Despite being the frequent target of nation-state and criminal actors, nearly every US government agency gets a "C" or "D" for data security, according to a new Senate report.

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American flag in front of US Capitol building
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In 2020, Russia-linked attackers breached nine government agencies by modifying a security patch for SolarWinds' network-management software. In 2021, another campaign — this time by China-linked attackers — compromised networks at multiple federal agencies by using a vulnerability in Pulse Connect Secure, a virtual private networking product.

Despite these successful attacks — along with an 8% increase in attempted attacks against the US government and a 2019 report documenting cybersecurity failures across federal agencies — an assessment released this week by the US Senate found the agencies have made little cybersecurity progress in the past two years. From failing to consistently apply critical patches to operating unsupported legacy systems, a variety of issues continue to affect their cybersecurity posture, the report states.

The details are "unnerving," says Doug Britton, CEO of Haystack Solutions, a provider of cybersecurity workforce services.

"These agencies deal with data that reaches the heart of what helps our country work, regulating transportation, research, and social services," he says. "It is startling to see how basic cyber protections are still not yet in place as we continue to see significant breaches making headlines."

In the "Federal Cybersecurity: America's Data Still At Risk" report, the US Senate Committee on Homeland Security and Governmental Affairs graded the departments of State, Transportation, Education, and the Social Security Administration  a "D" for cybersecurity. The departments of Housing and Urban Development, Agriculture, and Health and Human Services each received a "C." The highest grade for cybersecurity, a "B," went to the Department of Homeland Security (DHS). Among the major issues, several agencies, including the State Department, did not deactivate former employees' accounts, allowing access for extended periods of time after the workers left government service.

In many ways the findings are not new, says Jamie Lewis, a venture partner at cybersecurity investment firm Rain Capital. Previous reports released by the Government Accountability Office and other agencies have spotlighted the US government's shortfalls in protecting data.

"[G]overnment agencies must develop a comprehensive and centralized strategy for national cybersecurity," Lewis says. "That includes the implementation of government-wide cybersecurity initiatives and addressing weaknesses in federal agency information security programs."

Every department of the federal government has had significant cybersecurity issues. DHS, for example, used an unsupported version of Microsoft Windows on 184 workstations, a problem that has lasted through at least six different audits under the seven-year-old Federal Information Security Modernization Act (FISMA). Meanwhile, a test of 10 systems used in the Department of State found 450 critical-risk vulnerabilities and 736 high-risk issues, failing to meet the department's own policies. Finally, the Department of Transportation failed to account for and monitor nearly 15,000 IT assets, including more than 2,800 workstations and 4,800 servers.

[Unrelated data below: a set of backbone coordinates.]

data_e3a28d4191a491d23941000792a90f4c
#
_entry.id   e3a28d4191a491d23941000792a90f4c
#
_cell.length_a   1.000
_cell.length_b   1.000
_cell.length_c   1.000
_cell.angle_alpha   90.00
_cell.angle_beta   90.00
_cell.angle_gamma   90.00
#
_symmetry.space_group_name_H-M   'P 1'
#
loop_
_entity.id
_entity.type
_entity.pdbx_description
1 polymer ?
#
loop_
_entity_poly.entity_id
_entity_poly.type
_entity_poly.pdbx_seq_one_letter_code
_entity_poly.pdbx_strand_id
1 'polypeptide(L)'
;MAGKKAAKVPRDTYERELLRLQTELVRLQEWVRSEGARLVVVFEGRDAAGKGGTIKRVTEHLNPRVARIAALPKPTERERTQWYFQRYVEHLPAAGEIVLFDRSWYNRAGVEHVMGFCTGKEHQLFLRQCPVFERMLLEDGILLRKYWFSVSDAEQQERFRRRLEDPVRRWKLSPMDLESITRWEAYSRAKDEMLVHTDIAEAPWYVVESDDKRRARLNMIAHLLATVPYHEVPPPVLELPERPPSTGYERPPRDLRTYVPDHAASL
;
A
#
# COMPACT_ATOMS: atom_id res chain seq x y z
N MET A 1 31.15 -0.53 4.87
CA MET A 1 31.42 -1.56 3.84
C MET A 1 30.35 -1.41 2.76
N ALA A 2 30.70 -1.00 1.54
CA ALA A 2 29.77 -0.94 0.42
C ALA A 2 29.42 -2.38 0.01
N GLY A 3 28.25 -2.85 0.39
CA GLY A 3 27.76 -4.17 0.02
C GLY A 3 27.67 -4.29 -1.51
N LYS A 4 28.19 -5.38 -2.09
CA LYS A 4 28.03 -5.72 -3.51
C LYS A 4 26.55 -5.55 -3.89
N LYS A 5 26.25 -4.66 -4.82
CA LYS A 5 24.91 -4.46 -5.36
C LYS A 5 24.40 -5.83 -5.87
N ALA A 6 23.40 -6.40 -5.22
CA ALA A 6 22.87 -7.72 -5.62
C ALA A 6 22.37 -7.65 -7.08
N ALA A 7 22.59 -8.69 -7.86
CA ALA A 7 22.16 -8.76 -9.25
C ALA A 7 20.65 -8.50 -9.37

The report's assessment of the federal agencies garnered a variety of responses from security professionals. The security issues are not unsolvable, especially with a focus on identity and access management, says Rajiv Pimplaskar, chief revenue officer at Veridium, a provider of integrated identity services.

"Since cybersecurity investment often lags cybercrime, such lapses are not unusual in the federal and commercial sector," he says. "As the report indicates, systems housing user data or personally identifiable information (PII) are especially vulnerable as they present bad actors with a honeypot of valuable information."

Yet cybersecurity is a race and the US government continually fails to keep up with attackers, says Kevin Jones, vice president of public sector for Virsec, a provider of cloud-workload protection services..

"The adversary has changed — they’ve gotten better, they’re faster, determined as ever, they have better training, and they have more money," he says. "So the divide between us and them has actually grown since 2019 due to the adversaries’ determined and often successful efforts on government systems that are largely status quo."

The recommendations set out by the US Senate Committee on Homeland Security and Governmental Affairs include calling on the Office of Management and Budget (OMB) to create a risk-based budgeting model to determine whether certain technologies should be adopted, centralize coordination of cybersecurity across government agencies, and calling on the Cybersecurity and Infrastructure Security Agency (CISA) to expand the security services offered to other agencies.

The report calls on Congress to revise FISMA to update best practices, require incident reporting, and formalize CISA's central role for cybersecurity in the federal government.

About the Author(s)

Robert Lemos, Contributing Writer

Veteran technology journalist of more than 20 years. Former research engineer. Written for more than two dozen publications, including CNET, Dark Reading, MIT's Technology Review, Popular Science, and Wired News. Five awards for journalism, including Best Deadline Journalism (Online) in 2003 for coverage of the Blaster worm. Crunches numbers on various trends using Python and R. Recent reports include analyses of the shortage in cybersecurity workers and annual vulnerability trends.

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